With that hope not being a result of new faces on the court, perhaps the optimism comes courtesy of the new man at the reins, former Ohio coach John Groce. Fresh off a Sweet 16 appearance and a near-upset of North Carolina in the NCAA regional semis, Groce inherits a team full of talent that has yet to live up to expectations. Fans can only hope that he is able to reach a group of players that seemed completely checked out at the end of Webber’s reign.
D.J. Richardson and Brandon Paul are returning, and will make the Illini backcourt one of the most experienced in the nation. Joining them on the perimeter is junior wingman Joseph Bertrand, who showed flashes of brilliance throughout the season, especially in a January upset of Ohio State. He earned starts in 14 of the team’s 18 league games, and fans are hopeful he’ll truly break out in 2012-13.
The biggest hole was left by Leonard, who went pro after just two years at Illinois. That means there are a lot of expectations weighing on sophomore Nnanna Egwu, a raw 6’10″ Nigerian center who appeared in every game last year. With Leonard chewing up the bulk of the post minutes in Webber’s four-guard look, Egwu averaged just under 10 minutes per game. He will have to make a big leap to be competitive in a physical Big 10, but will still likely be going through some growing pains when the team is in Hawaii.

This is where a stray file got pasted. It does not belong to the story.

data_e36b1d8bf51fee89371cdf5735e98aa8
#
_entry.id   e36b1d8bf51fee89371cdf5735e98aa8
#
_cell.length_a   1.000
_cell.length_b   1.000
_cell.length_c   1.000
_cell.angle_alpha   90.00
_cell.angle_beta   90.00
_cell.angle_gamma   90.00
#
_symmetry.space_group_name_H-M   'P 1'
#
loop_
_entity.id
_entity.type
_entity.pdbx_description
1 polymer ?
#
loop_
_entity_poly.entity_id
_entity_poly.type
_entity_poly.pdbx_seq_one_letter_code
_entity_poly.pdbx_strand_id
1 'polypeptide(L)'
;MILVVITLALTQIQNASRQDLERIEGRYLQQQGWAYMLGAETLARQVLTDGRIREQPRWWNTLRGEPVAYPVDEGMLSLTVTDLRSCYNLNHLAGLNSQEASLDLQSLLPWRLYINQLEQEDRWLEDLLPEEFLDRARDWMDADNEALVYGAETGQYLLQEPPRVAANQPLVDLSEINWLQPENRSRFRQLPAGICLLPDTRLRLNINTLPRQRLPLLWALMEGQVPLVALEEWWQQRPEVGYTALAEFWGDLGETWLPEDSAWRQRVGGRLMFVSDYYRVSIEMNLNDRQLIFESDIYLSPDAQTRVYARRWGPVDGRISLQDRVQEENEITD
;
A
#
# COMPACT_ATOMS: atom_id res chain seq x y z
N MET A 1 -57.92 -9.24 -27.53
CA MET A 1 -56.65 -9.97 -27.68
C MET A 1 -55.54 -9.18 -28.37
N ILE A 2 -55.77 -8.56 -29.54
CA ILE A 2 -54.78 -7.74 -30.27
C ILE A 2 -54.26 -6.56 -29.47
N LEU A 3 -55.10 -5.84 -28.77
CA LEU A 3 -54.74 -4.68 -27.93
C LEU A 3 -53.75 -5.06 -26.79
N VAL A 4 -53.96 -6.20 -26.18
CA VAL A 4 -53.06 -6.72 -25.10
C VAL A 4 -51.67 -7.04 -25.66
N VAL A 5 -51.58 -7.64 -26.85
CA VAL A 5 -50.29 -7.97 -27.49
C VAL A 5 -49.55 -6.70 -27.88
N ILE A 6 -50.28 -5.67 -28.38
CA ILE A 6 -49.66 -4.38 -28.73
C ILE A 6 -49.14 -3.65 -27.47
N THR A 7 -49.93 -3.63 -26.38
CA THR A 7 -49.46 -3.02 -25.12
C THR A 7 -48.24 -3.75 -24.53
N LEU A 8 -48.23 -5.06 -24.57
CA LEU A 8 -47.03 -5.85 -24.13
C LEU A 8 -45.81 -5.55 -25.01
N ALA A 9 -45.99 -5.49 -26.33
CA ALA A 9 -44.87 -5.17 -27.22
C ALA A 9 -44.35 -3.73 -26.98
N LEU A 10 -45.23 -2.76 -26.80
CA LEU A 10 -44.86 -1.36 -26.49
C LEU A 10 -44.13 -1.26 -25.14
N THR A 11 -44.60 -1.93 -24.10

USC had an even more disappointing season than Illinois, but Coach Kevin O’Neill and the Trojans should bounce back quickly. Unlike the Illini, the abysmal season in L.A. wasn’t a result of inexplicable chemistry issues. Rather, the Trojans were a walking MASH unit, playing in some late-season Pac-12 games with only six scholarship players. Pro prospect Dewayne Dedmon and forward Aaron Fuller both missed significant chunks of the year, while point guard Jio Fontan sat out the entire season following knee surgery.